Donetsk (Rostov region), March 23 (RAPSI) – A six months trial of Ukrainian retired officer Nadezhda Savchenko, 34, ended today. She was found guilty of murder and illegal border crossing. The court of Donetsk, a town in southern Russia, has sentenced Savchenko to 22 years in prison.
She was also fined 30,000 rubles ($428) for illegal border crossing.
A day earlier the judge, Leonid Stepanenko, said Savchenko had “deliberately inflicted death on two persons, acting according to a conspiracy and motivated by hatred and enmity”.
The court found out that Savchenko committed the crimes on grounds of hatred for the Russian-speaking people with her guilt confirmed during the trial by the testimony of several witnesses.
As the court has established, she was responsible for conducting concealed observation and directing mortar fire in an attack against a roadblock held by militias of the self-proclaimed Lugansk People’s Republic and a group of civilians there, including three Russian journalists, near the village of Metallist, the Lugansk Region, on June 17, 2014. The attack killed two Russian television journalists, Igor Kornelyuk and Anton Voloshin. Savchenko, who at that time was on active duty in the Ukrainian Armed Forces as a navigator and systems operator of a Mi-24 attack helicopter, enlisted and served on the ground with a volunteer paramilitary unit, the Aidar Battalion, while being on leave. On the same day, she was captured by members of the Donbass People’s Militia; however, she managed to escape.
Charges of firing at civilians in the city of Lugansk have been dropped against Savchenko because this issue is out of a Russian court’s jurisdiction.
Savchenko was arrested in Voronezh, a town in the Russian territory, in July of 2014. The prosecution insisted that Savchenko had been arrested after crossing the border disguised as a refugee in order to plot attacks, what made her a common criminal, not a prisoner of war. Savchenko claimed that she was abducted from Ukrainian territory and that her seizure had happened one hour before the deaths of the journalists.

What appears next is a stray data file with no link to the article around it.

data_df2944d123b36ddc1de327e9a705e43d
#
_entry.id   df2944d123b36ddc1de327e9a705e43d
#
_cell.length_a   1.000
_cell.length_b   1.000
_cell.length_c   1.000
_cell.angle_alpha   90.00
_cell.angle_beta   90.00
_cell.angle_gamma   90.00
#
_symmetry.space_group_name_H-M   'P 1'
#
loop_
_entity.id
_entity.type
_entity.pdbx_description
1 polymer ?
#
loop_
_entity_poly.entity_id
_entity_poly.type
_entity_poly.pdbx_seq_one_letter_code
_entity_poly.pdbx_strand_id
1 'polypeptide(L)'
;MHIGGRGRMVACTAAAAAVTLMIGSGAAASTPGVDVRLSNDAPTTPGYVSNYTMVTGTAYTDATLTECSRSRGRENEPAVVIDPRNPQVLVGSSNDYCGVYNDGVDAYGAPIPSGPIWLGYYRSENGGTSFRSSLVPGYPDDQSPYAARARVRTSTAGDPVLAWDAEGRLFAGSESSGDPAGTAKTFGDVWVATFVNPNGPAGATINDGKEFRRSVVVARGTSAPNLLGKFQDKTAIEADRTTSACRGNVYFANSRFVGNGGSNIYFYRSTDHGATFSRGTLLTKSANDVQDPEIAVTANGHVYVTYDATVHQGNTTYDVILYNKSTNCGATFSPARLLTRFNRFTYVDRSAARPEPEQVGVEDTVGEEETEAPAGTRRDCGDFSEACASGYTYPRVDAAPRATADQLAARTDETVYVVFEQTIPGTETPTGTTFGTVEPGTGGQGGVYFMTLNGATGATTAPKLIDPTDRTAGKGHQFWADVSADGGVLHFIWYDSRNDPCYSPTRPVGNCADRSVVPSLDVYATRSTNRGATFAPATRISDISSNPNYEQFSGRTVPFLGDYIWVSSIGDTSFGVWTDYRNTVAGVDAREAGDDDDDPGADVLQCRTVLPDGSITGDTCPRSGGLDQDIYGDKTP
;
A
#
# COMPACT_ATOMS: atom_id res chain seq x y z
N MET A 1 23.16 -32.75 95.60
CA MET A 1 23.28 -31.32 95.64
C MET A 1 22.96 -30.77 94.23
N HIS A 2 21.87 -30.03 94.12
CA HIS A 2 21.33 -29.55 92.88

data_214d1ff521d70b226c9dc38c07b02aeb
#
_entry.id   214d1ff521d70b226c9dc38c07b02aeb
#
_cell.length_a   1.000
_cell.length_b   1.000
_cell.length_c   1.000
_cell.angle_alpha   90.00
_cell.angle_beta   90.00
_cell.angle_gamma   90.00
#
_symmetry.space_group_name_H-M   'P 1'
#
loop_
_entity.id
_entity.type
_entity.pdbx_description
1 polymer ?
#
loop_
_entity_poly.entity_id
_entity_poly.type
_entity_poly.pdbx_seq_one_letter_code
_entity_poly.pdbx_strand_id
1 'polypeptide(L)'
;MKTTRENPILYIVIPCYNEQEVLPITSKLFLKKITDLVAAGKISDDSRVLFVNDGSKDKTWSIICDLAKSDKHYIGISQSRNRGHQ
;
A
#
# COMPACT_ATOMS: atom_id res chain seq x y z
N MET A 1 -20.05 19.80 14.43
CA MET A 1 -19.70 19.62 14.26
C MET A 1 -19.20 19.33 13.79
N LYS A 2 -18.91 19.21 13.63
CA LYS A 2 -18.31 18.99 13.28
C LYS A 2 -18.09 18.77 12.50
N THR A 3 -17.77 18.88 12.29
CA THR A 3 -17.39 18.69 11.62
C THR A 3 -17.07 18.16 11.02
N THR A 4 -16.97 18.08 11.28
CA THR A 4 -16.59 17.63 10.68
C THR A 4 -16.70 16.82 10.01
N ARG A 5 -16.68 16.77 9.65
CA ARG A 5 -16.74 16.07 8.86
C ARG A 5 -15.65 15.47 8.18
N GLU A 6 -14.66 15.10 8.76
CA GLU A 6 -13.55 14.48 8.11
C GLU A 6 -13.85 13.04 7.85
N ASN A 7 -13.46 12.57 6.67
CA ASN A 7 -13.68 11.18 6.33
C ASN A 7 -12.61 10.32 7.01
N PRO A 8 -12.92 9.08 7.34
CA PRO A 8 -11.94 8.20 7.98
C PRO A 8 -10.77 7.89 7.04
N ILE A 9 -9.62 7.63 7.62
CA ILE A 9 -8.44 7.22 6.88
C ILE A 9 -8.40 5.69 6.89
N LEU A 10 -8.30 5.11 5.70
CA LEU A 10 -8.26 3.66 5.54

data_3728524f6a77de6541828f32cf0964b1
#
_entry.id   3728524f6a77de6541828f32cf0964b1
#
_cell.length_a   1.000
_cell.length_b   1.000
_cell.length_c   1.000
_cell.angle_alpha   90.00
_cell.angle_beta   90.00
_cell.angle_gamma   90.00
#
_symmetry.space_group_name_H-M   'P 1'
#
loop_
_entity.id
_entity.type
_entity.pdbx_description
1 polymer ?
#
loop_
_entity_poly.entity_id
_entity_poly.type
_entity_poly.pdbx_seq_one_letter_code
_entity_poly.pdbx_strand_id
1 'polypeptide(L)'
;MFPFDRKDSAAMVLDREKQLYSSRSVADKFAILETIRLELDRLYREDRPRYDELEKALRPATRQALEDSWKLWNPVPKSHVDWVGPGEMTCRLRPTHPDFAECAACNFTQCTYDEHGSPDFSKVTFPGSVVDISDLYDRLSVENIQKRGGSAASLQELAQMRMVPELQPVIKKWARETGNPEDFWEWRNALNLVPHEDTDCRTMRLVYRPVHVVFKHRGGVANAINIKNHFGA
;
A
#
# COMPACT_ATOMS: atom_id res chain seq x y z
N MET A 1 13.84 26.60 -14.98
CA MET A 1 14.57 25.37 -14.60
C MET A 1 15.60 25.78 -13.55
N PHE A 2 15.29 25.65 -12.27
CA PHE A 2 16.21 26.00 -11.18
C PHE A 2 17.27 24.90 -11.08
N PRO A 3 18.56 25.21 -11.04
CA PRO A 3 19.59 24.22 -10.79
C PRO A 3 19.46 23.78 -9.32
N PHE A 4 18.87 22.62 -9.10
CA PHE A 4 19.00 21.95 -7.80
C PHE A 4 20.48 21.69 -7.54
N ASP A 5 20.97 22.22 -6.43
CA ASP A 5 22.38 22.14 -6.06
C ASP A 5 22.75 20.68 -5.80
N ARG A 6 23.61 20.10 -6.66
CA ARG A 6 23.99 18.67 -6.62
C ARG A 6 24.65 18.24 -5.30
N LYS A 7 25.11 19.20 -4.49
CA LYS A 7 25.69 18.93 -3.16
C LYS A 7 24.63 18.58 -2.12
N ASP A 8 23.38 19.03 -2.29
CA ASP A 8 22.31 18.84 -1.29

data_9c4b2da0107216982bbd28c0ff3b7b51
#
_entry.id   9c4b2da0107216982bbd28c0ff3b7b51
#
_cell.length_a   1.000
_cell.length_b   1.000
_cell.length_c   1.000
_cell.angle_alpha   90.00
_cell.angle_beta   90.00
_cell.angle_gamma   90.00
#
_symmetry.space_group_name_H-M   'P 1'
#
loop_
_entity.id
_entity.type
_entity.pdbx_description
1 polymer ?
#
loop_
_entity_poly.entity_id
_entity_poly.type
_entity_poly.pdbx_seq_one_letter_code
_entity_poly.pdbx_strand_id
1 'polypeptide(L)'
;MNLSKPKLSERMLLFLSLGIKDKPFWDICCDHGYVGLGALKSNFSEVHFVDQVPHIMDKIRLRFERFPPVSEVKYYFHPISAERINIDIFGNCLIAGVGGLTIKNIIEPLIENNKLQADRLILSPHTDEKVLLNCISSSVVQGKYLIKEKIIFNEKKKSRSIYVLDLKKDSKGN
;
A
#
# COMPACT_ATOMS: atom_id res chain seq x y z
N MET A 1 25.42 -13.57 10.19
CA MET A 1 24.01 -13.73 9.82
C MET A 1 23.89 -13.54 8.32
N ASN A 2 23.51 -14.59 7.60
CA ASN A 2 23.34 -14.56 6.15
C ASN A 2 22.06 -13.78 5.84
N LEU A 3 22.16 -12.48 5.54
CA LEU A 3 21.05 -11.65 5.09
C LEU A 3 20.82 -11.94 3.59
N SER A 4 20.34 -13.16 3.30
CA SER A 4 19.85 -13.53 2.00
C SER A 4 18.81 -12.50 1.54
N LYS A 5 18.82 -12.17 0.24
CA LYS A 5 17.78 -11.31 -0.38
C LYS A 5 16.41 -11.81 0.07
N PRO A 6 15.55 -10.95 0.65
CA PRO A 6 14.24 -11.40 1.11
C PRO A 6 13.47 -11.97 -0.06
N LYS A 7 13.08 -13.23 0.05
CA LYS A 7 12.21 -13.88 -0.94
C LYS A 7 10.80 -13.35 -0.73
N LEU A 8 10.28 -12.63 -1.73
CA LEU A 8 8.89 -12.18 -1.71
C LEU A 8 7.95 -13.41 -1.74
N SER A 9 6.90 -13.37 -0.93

During her detention and trial, Savchenko has repeatedly gone on hunger strikes protesting against her arrest and trial.
The ex-navigator pleaded not guilty stating that she had killed people, but only those she considered to be enemies and in self-defense, never with malicious intent. Savchenko refused to recognize the judgement. "Savchenko is not interested in this verdict, she considers it a kangaroo court. She has just told me that she does not recognize it, whatever it is, she will not appeal it," lawyer Nikolay Polozov told RAPSI. Savchenko has ridiculed the court from the defendant’s cage and flashed her middle finger at the judges earlier this month as her trial ended.
The Savchenko case has become a matter of great controversy and attracted much international attention. It has been commented on by President Putin, President Obama, and President Poroshenko, alongside with other state officials and NGO leaders. An international campaign demanding to free Savchenko has been underway since the beginning of her detention. However, Russia insists that these demands are an attempt to influence its judiciary system. For instance, Dmitry Peskov, Vladimir Putin’s press secretary, has said citing the Russian president words that “we are talking about a court process and any interference with the work of our courts is inadmissible,” as the RT news agency reports.
Nadezhda Savchenko, born in Kiev, on May 11, 1981, is a retired officer (senior lieutenant) of the Ukrainian armed forces, a member of the Verkhovna Rada (the Ukrainian parliament) and the Parliamentary Assembly of the Council of Europe in absentia.